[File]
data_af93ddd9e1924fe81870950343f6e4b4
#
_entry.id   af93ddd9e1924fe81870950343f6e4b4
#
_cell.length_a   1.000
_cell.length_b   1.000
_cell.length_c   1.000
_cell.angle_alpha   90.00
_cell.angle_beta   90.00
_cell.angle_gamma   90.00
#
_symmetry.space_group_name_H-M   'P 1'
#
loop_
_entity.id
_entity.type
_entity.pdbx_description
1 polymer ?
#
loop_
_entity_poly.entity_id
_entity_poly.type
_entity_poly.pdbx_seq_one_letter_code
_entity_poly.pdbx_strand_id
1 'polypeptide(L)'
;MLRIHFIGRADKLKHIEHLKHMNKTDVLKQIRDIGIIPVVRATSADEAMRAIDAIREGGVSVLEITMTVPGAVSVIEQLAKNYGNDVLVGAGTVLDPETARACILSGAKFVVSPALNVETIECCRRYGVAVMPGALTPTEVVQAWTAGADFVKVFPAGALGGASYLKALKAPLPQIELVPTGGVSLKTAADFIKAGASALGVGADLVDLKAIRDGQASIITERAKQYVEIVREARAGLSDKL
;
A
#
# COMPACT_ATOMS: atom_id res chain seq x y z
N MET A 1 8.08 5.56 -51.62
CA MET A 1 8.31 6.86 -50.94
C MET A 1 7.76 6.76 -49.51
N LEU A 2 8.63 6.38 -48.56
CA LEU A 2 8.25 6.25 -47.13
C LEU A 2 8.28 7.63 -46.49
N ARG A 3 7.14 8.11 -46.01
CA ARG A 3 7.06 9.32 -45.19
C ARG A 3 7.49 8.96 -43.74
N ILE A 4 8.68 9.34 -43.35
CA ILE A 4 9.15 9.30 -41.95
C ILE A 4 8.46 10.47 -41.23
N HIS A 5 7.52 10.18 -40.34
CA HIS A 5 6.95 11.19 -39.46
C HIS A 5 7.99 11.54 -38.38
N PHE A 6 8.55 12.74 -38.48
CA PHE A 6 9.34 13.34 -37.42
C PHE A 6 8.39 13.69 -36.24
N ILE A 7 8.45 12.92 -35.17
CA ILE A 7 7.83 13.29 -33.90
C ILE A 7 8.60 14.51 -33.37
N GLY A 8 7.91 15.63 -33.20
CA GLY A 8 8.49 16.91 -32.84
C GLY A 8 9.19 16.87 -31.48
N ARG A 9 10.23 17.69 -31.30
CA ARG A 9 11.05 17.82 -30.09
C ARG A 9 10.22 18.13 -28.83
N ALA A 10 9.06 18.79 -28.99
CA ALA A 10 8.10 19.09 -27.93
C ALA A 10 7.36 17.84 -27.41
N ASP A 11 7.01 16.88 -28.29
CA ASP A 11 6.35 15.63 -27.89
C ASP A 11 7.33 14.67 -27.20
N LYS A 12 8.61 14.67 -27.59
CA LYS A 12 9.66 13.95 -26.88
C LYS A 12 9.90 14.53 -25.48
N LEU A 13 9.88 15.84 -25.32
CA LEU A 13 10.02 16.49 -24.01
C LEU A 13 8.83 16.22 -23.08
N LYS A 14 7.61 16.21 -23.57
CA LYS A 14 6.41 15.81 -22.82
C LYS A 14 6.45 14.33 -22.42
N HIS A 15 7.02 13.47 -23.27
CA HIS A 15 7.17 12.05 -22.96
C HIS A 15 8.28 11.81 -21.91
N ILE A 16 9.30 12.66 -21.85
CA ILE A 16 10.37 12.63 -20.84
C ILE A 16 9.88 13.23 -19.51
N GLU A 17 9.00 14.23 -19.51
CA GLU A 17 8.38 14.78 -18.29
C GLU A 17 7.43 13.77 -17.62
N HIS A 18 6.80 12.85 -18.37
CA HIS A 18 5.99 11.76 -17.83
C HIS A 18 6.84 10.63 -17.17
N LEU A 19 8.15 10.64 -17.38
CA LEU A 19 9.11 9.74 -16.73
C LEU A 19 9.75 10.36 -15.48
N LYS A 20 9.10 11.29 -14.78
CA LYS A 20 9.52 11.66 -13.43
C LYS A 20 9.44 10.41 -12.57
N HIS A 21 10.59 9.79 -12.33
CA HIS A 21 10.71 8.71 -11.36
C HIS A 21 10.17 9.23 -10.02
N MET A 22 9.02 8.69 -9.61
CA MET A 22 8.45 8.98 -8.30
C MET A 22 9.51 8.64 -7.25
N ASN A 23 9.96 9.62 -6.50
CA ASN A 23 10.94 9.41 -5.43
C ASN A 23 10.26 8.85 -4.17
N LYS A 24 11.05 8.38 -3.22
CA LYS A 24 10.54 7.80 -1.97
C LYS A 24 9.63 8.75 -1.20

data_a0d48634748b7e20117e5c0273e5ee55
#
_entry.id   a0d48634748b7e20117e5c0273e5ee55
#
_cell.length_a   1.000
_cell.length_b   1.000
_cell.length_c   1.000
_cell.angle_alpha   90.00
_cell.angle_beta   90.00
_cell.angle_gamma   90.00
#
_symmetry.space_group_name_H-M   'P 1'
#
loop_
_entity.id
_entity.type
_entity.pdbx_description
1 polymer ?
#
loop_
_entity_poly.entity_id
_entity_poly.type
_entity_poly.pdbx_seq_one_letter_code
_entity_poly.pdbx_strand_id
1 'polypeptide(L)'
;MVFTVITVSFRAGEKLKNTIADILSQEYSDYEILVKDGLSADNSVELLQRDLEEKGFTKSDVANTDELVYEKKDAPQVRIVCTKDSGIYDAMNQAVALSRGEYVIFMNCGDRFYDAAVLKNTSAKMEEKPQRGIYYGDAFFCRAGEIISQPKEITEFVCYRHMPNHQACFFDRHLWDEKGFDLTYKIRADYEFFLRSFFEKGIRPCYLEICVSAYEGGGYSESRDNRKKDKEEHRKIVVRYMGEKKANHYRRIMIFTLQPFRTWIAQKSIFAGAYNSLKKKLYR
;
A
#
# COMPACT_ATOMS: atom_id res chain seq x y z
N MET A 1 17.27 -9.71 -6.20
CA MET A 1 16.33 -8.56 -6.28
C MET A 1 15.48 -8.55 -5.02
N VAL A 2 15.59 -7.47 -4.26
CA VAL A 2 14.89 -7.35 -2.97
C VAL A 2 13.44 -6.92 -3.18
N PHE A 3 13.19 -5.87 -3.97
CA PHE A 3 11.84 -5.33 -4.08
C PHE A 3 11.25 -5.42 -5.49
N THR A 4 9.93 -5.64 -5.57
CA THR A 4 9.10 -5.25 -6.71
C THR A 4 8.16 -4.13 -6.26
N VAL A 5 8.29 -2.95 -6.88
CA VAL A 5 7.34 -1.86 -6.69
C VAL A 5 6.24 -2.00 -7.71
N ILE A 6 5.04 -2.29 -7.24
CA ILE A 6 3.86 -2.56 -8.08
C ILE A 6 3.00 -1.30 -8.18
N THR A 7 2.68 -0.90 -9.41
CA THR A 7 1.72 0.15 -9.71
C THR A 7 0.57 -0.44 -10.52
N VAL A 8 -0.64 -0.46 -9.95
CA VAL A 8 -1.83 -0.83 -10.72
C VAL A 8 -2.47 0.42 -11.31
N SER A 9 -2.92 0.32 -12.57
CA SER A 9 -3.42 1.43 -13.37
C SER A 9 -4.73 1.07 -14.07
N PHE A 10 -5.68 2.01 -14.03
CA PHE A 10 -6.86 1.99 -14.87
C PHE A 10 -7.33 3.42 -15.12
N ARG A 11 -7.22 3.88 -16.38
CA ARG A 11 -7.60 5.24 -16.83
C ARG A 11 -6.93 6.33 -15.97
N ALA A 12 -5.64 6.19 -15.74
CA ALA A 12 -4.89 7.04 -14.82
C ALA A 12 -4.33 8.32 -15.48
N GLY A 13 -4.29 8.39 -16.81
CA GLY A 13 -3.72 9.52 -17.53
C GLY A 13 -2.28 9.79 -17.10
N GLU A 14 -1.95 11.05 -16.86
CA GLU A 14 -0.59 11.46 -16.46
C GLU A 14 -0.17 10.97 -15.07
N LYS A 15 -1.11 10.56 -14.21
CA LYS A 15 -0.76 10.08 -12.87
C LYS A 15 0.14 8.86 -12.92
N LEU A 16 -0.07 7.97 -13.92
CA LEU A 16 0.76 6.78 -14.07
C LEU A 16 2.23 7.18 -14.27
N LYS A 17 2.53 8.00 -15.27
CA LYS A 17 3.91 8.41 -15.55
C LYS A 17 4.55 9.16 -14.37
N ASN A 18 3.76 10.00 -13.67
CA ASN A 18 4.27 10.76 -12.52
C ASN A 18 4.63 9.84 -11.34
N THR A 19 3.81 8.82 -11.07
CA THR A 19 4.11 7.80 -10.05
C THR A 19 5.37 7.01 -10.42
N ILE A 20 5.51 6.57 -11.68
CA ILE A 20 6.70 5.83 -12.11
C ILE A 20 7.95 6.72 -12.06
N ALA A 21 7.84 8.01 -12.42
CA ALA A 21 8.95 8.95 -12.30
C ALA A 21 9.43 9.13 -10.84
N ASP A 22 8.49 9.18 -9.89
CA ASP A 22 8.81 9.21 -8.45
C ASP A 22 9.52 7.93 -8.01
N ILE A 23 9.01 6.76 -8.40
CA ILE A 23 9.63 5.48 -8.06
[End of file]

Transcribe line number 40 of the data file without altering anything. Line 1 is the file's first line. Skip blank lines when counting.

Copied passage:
N ILE A 4 8.68 9.34 -43.35